W3C home > Mailing lists > Public > semantic-web@w3.org > July 2018

Re: Make processing of RDF deterministic

From: Sebastian Samaruga <ssamarug@gmail.com>
Date: Thu, 12 Jul 2018 21:01:41 -0300
Message-ID: <CAOLUXBvF2_EsQDUJsJFiQm-3XzupAqNGEbAOcUoMWEbbZv_DkA@mail.gmail.com>
To: David Booth <david@dbooth.org>
Cc: W3C Semantic Web IG <semantic-web@w3.org>
Hi, sorry for my ignorance but, could an XML DOM / XSL / XSLT approach help
with the declarative notion of templates working over a canonicalized /
normalized representation of a graph, maybe with help of context resources
/ nodes?

Regards, Sebastian.


On Wed, Jul 11, 2018, 4:15 PM David Booth <david@dbooth.org> wrote:

> On 07/11/2018 12:57 PM, Victor Porton wrote:
> > I am writing a program which takes decisions based on several RDF files
> > which it may download.
> >
> > How to make my program deterministic? (no change in the RDF files => no
> > change in program decisions)
> >
> > So I want to retrieve triples in a fixed ("deterministic") order, if
> > this is possible.
> >
> > I use Python with rdflib.
> Short answer: canonicalize your RDF files when you receive them, by
> parsing and re-serializing using a suitable tool.  Then compare the
> newly receive canonical file with the previous canonical file, using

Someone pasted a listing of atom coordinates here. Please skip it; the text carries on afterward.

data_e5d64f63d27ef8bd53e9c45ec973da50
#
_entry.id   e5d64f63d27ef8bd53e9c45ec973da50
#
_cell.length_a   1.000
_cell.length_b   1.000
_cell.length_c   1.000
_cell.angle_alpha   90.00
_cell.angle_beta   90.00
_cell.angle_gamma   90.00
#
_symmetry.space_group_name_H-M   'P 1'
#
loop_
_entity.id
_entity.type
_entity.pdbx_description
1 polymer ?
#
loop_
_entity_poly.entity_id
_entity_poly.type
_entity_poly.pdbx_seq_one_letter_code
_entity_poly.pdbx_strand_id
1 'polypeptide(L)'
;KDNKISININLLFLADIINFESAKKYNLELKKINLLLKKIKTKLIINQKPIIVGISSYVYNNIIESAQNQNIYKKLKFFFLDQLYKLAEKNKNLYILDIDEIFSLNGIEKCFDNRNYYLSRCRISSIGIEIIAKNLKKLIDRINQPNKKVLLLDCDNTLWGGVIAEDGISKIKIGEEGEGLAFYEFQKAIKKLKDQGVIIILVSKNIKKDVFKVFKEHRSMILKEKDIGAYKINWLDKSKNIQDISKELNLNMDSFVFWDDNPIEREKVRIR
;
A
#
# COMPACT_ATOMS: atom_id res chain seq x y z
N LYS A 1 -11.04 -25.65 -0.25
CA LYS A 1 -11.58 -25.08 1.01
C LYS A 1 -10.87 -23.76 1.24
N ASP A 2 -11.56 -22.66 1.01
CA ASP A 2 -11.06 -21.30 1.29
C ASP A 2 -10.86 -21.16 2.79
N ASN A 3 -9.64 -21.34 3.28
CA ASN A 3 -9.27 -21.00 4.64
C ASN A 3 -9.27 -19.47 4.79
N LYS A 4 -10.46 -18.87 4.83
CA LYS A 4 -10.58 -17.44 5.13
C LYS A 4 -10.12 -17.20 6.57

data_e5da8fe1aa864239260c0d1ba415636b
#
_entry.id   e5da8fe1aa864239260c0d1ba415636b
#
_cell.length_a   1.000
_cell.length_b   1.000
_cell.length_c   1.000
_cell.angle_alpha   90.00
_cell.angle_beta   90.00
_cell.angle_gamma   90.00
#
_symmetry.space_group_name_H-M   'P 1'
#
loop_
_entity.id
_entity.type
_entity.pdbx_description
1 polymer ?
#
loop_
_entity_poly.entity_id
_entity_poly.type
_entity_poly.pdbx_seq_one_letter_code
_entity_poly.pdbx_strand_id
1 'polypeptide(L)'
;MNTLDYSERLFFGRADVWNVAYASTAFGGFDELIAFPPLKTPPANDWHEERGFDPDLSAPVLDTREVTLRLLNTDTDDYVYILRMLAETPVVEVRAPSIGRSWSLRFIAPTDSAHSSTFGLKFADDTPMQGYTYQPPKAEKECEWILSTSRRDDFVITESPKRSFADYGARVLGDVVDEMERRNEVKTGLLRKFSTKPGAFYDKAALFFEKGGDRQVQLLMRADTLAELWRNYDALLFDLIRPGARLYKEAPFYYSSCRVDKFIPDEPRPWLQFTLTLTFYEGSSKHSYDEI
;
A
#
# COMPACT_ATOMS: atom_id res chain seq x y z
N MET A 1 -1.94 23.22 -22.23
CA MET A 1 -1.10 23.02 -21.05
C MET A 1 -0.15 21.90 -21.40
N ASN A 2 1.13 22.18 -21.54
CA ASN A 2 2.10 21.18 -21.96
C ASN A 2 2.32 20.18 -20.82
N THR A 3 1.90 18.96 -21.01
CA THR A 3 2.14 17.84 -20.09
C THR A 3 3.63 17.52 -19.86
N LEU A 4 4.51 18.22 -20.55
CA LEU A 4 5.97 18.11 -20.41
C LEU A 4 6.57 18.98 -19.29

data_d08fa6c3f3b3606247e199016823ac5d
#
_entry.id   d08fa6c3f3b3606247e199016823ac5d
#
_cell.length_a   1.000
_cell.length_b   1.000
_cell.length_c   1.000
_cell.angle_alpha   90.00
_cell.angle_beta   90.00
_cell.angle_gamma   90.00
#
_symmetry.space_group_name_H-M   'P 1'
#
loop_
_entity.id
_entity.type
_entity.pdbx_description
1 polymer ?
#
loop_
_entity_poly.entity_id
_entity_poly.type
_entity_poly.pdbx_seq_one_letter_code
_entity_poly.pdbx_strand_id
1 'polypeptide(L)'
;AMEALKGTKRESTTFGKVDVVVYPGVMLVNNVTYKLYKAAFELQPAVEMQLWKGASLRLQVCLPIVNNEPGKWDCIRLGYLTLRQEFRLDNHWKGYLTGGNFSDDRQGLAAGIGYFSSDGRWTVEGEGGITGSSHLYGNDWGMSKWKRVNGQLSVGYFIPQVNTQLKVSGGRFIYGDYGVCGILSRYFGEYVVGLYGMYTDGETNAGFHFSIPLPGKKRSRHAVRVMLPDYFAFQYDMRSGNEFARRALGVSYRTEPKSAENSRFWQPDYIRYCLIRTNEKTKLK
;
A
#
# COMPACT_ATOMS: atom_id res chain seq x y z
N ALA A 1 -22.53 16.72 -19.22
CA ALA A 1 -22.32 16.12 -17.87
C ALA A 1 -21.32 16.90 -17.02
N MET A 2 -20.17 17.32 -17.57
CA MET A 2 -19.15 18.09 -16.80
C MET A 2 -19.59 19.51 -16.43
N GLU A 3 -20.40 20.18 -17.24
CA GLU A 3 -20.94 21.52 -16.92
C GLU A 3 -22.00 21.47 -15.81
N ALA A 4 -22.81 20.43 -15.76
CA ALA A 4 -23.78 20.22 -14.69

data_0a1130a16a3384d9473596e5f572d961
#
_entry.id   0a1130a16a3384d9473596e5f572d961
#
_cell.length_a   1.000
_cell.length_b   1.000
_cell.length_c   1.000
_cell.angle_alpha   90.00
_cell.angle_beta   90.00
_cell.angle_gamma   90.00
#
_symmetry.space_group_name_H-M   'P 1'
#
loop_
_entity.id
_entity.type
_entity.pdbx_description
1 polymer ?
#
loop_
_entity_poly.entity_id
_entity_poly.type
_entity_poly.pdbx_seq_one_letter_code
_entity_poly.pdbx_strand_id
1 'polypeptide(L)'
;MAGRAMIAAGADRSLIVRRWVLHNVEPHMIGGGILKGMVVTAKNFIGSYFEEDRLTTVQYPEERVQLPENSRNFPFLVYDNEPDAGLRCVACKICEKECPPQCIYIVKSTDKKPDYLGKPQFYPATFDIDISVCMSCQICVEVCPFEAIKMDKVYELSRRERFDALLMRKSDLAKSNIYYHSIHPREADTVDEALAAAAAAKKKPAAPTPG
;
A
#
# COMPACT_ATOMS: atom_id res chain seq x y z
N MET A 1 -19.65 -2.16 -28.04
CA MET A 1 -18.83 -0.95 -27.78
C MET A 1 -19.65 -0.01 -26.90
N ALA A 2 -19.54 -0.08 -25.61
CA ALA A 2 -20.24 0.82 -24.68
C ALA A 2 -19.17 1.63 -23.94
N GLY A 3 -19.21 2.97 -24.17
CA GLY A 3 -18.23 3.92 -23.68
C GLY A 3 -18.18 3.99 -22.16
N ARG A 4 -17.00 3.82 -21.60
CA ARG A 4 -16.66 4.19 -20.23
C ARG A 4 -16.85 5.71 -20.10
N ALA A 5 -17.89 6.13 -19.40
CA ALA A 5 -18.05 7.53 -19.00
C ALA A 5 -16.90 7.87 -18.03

> standard text-based diff comparison, to find out if anything changed.
> Longer explanation: This is a weakness in standard RDF, and the origin
> of the problem is due to the semantics of blank nodes.  Instead of being
> able to easily compare two RDF graphs for equality, as you can do in
> most data representations, in RDF you have to check for graph
> isomorphism, which according to wikipedia "is not known to be solvable
> in polynomial time nor to be NP-complete".   (I don't know if rdflib
> offers a graph isomorphism function, but if so then you could use that.)
> This graph isomorphism problem is why no RDF canonicalization algorithm
> has been adopted as a W3C standard to date.  However, most RDF graphs in
> practice do not cause the canonicalization algorithms to blow up.  And
> if blank node usage is modestly restricted to avoid blank node cycles,
> then the canonicalization algorithms are guaranteed to be easy and fast.
>   This is a direction that I advocate and described in "Well Behaved
> RDF: A Straw-Man Proposal for Taming Blank Nodes":
> http://dbooth.org/2013/well-behaved-rdf/Booth-well-behaved-rdf.pdf
> One bit of good news is that there has been significant progress in
> JSON-LD toward adopting a canonicalization standard, in part because it
> is also needed for digital signatures.  A draft spec is here (though at
> the moment it is called "normalization" instead of "canonicalization"):
> https://json-ld.github.io/normalization/spec/index.html
> Unfortunately that document is out of scope for the current JSON-LD
> working group, so there is still no clear timeline for it to become a
> W3C standard:
> https://www.w3.org/2018/03/jsonld-wg-charter.html
> I hope that helps.
> David Booth
Received on Friday, 13 July 2018 00:06:08 UTC

This archive was generated by hypermail 2.3.1 : Friday, 13 July 2018 00:06:09 UTC